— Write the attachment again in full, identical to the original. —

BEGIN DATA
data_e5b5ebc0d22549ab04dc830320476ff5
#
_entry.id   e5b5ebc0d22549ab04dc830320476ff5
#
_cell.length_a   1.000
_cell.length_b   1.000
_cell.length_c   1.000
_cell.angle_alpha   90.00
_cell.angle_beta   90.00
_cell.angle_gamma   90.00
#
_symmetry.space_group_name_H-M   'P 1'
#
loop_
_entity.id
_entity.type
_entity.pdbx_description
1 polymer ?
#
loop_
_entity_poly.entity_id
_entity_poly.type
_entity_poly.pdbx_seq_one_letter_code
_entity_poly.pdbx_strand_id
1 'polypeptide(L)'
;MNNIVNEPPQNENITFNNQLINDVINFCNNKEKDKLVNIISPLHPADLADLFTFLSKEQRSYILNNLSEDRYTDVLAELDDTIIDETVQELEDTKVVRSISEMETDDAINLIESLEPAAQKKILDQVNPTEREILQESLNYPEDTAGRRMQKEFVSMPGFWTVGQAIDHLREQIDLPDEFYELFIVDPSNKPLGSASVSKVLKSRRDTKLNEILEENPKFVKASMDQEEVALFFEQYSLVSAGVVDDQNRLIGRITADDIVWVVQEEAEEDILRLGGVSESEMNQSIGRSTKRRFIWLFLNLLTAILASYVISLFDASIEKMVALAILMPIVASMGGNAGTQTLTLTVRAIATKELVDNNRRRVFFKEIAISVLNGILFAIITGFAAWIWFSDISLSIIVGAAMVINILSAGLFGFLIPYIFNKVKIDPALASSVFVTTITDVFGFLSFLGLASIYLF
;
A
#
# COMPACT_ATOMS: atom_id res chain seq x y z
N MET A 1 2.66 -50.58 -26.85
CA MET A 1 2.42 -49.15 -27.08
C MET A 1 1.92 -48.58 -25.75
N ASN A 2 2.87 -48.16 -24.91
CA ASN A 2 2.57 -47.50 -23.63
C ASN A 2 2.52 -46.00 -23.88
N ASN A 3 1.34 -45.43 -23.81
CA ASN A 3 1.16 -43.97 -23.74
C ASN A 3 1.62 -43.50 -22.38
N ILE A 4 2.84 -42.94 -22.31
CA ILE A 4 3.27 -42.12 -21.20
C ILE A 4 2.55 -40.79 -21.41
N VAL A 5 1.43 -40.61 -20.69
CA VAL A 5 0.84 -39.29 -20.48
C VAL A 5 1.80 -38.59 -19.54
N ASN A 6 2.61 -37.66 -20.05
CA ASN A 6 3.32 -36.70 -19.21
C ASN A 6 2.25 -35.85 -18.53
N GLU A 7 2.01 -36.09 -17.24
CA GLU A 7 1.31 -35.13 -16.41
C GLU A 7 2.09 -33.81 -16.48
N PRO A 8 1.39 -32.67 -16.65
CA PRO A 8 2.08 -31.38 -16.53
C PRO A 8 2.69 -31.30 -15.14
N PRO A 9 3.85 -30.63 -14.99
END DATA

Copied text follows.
data_e5b5ebc0d22549ab04dc830320476ff5
#
_entry.id   e5b5ebc0d22549ab04dc830320476ff5
#
_cell.length_a   1.000
_cell.length_b   1.000
_cell.length_c   1.000
_cell.angle_alpha   90.00
_cell.angle_beta   90.00
_cell.angle_gamma   90.00
#
_symmetry.space_group_name_H-M   'P 1'
#
loop_
_entity.id
_entity.type
_entity.pdbx_description
1 polymer ?
#
loop_
_entity_poly.entity_id
_entity_poly.type
_entity_poly.pdbx_seq_one_letter_code
_entity_poly.pdbx_strand_id
1 'polypeptide(L)'
;MNNIVNEPPQNENITFNNQLINDVINFCNNKEKDKLVNIISPLHPADLADLFTFLSKEQRSYILNNLSEDRYTDVLAELDDTIIDETVQELEDTKVVRSISEMETDDAINLIESLEPAAQKKILDQVNPTEREILQESLNYPEDTAGRRMQKEFVSMPGFWTVGQAIDHLREQIDLPDEFYELFIVDPSNKPLGSASVSKVLKSRRDTKLNEILEENPKFVKASMDQEEVALFFEQYSLVSAGVVDDQNRLIGRITADDIVWVVQEEAEEDILRLGGVSESEMNQSIGRSTKRRFIWLFLNLLTAILASYVISLFDASIEKMVALAILMPIVASMGGNAGTQTLTLTVRAIATKELVDNNRRRVFFKEIAISVLNGILFAIITGFAAWIWFSDISLSIIVGAAMVINILSAGLFGFLIPYIFNKVKIDPALASSVFVTTITDVFGFLSFLGLASIYLF
;
A
#
# COMPACT_ATOMS: atom_id res chain seq x y z
N MET A 1 2.66 -50.58 -26.85
CA MET A 1 2.42 -49.15 -27.08
C MET A 1 1.92 -48.58 -25.75
N ASN A 2 2.87 -48.16 -24.91
CA ASN A 2 2.57 -47.50 -23.63
C ASN A 2 2.52 -46.00 -23.88
N ASN A 3 1.34 -45.43 -23.81
CA ASN A 3 1.16 -43.97 -23.74
C ASN A 3 1.62 -43.50 -22.38
N ILE A 4 2.84 -42.94 -22.31
CA ILE A 4 3.27 -42.12 -21.20
C ILE A 4 2.55 -40.79 -21.41
N VAL A 5 1.43 -40.61 -20.69
CA VAL A 5 0.84 -39.29 -20.48
C VAL A 5 1.80 -38.59 -19.54
N ASN A 6 2.61 -37.66 -20.05
CA ASN A 6 3.32 -36.70 -19.21
C ASN A 6 2.25 -35.85 -18.53
N GLU A 7 2.01 -36.09 -17.24
CA GLU A 7 1.31 -35.13 -16.41
C GLU A 7 2.09 -33.81 -16.48
N PRO A 8 1.39 -32.67 -16.65
CA PRO A 8 2.08 -31.38 -16.53
C PRO A 8 2.69 -31.30 -15.14
N PRO A 9 3.85 -30.63 -14.99